Poverty by Race/Ethnicity
Areas with a high incidence of poverty often reflect the low income of their racial/ethnic minorities. Nonmetro non-Hispanic Blacks had the highest incidence of poverty in 2012 at 40.6 percent. That rate is three times the rate for nonmetro non-Hispanic Whites in 2012 (13.5 percent). The 2012 poverty rate for nonmetro Hispanics was 29.2 percent. The high rate of poverty for Hispanics is noteworthy as their share of the nonmetro population increased faster than other racial/ethnic groups over the last two decades, from less than 3 percent in 1990 to 8.1 percent in 2012. (See the section on high-poverty counties for more about poverty in an ethnic/sub regional context.)
Poverty by Family Composition
Family type has a significant bearing on poverty. Families headed by two adults are likely to have more sources of income than single-adult families with children and are therefore less likely to be poor. In 2012, more than one out of every 2 persons living in a nonmetro family headed by a female was poor (43.5 percent), and nearly one out of every 5 persons living in a nonmetro family headed by a single male was poor (21.0 percent). In contrast, approximately one out of every 11 persons in nonmetro families headed by a husband and wife was poor (8.8 percent). Poverty rates by family type also reveal large metro-nonmetro differences for single-adult families. In 2012, the poverty rate was more than 11percentage points higher for nonmetro families headed by a female and about 4 percentage points higher for nonmetro families headed by a male than for the same types of metro families.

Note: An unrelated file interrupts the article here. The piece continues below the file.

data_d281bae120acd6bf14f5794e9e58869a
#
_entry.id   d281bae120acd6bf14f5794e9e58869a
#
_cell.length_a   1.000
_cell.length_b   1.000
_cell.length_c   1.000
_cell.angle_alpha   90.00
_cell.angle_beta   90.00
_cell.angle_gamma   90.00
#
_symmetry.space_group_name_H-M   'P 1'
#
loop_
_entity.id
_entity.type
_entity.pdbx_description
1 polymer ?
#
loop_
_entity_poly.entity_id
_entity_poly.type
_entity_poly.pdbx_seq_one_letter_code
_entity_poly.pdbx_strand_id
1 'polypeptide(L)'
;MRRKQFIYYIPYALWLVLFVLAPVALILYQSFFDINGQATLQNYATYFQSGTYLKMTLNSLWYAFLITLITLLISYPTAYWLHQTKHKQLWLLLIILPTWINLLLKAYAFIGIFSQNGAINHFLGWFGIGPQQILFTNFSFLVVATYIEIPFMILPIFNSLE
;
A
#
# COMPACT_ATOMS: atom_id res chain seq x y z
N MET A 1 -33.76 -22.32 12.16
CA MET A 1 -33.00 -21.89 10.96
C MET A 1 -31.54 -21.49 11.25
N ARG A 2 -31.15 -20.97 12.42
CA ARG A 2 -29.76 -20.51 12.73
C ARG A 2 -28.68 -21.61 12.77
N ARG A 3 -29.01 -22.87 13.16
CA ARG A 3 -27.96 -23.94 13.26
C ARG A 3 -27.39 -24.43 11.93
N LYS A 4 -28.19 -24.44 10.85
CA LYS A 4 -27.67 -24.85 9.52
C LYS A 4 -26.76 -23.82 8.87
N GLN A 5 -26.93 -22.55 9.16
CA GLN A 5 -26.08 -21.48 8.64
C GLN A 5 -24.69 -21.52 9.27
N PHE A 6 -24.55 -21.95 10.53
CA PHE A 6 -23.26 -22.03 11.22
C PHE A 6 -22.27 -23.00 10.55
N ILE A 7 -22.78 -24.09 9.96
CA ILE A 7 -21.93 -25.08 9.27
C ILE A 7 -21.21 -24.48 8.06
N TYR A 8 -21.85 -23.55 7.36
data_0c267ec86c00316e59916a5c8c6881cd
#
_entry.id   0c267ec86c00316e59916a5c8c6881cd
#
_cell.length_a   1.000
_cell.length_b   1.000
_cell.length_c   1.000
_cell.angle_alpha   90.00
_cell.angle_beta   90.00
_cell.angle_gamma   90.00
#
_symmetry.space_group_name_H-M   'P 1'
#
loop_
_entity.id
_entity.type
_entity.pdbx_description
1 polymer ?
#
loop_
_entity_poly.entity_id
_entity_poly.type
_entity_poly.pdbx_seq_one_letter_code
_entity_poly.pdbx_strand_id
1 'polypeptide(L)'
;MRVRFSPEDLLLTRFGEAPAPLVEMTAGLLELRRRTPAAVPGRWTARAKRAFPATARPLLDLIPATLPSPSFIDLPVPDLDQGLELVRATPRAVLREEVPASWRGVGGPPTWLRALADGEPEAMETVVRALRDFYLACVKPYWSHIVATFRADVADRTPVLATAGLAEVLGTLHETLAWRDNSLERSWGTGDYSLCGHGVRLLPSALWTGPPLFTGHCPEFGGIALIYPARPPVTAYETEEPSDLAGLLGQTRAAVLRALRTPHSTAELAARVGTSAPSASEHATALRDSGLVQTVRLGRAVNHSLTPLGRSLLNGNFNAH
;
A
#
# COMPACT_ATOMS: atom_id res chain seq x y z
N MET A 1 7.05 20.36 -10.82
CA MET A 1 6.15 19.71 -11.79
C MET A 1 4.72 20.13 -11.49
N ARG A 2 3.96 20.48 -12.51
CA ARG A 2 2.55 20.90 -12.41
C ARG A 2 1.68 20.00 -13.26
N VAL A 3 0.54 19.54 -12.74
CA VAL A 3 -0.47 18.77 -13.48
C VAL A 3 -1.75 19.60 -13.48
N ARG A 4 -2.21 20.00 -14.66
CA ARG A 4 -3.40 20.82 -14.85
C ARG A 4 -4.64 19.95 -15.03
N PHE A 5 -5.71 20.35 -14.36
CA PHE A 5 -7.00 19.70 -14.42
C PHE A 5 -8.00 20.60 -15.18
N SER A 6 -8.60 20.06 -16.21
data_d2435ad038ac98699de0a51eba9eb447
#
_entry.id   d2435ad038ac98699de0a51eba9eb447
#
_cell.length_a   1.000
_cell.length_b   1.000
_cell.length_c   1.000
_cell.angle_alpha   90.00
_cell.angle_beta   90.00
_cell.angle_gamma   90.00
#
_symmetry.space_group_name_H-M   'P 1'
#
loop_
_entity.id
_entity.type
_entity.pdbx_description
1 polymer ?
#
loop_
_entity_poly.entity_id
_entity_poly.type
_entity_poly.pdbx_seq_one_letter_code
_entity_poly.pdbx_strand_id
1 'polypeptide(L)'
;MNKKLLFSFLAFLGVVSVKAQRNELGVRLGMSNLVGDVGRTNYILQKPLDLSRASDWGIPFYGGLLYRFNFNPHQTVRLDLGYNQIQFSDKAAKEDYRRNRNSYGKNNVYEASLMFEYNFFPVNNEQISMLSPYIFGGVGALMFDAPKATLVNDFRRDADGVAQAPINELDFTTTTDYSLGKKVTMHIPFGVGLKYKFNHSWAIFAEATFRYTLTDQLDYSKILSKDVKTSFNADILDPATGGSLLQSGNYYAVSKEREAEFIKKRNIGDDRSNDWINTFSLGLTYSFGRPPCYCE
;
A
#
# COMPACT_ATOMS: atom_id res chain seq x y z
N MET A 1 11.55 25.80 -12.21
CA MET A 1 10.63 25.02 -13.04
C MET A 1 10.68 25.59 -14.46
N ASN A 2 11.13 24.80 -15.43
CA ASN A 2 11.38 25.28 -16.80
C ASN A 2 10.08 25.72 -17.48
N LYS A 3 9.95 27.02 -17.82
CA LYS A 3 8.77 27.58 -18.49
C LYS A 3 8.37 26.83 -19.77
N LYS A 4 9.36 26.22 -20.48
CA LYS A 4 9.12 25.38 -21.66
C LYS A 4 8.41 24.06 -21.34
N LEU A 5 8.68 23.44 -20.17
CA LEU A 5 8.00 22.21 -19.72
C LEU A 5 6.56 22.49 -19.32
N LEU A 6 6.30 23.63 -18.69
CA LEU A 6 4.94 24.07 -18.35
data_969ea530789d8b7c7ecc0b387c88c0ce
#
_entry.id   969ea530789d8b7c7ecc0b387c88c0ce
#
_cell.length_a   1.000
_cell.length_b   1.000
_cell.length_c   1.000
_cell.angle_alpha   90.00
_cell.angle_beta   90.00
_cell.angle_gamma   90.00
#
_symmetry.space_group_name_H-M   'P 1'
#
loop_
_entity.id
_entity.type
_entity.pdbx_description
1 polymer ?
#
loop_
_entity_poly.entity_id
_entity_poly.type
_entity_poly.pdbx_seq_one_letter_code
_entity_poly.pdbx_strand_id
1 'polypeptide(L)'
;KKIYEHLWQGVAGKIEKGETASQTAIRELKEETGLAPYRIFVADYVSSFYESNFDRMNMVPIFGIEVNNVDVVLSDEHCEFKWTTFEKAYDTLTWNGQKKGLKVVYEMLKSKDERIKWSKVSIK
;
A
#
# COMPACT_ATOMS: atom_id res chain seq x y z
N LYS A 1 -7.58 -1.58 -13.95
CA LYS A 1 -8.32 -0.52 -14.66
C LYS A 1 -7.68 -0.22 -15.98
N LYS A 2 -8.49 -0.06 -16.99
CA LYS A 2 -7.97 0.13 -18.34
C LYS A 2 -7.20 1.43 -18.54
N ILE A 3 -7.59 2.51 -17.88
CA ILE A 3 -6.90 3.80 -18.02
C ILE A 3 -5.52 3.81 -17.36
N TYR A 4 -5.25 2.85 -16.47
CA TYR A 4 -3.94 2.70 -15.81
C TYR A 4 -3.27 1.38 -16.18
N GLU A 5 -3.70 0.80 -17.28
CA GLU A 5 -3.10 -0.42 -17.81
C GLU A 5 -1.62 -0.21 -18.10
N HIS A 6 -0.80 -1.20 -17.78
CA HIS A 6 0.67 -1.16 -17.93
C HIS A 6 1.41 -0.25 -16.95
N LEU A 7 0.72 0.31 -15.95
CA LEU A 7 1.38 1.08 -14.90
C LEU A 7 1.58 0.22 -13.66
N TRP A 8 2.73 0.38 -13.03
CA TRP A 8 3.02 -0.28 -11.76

Poverty by Age
Poverty rates also differ by age group and nonmetro/metro residence. The 2012 child poverty rate was 26.7 percent in nonmetro areas and 20.9 percent in metro areas. In contrast, the poverty rate for senior adults (65 years and older) was 9.4 percent in nonmetro areas and 9.0 percent in metro areas. Similarly, working age adults (age 18-64) had much lower poverty rates than children in nonmetro (16.7 percent) and metro (13.1 percent) areas in 2012. Significant metro-nonmetro differences also exist for those populations, with nonmetro poverty 5.8 percentage points higher for children and 3.6 percentage points higher for working-age adults in 2012 than for their metro counterparts.
These rates do not indicate how long people live in poverty. Some families cycle into and out of poverty over time, while others are persistently poor. Persistent poverty among children is of particular concern, as the cumulative effect of being poor may lead to poor health, limited education, and other negative outcomes. Also, research suggests that the more time a child spends in poverty or living in a high poverty area, particularly those with concentrations of racial and ethnic minorities, the greater the chance of being poor as an adult. See "Child Poverty Persistent and Widespread" in Rural America at a Glance, 2009 and Rural Children at a Glance for more on this topic.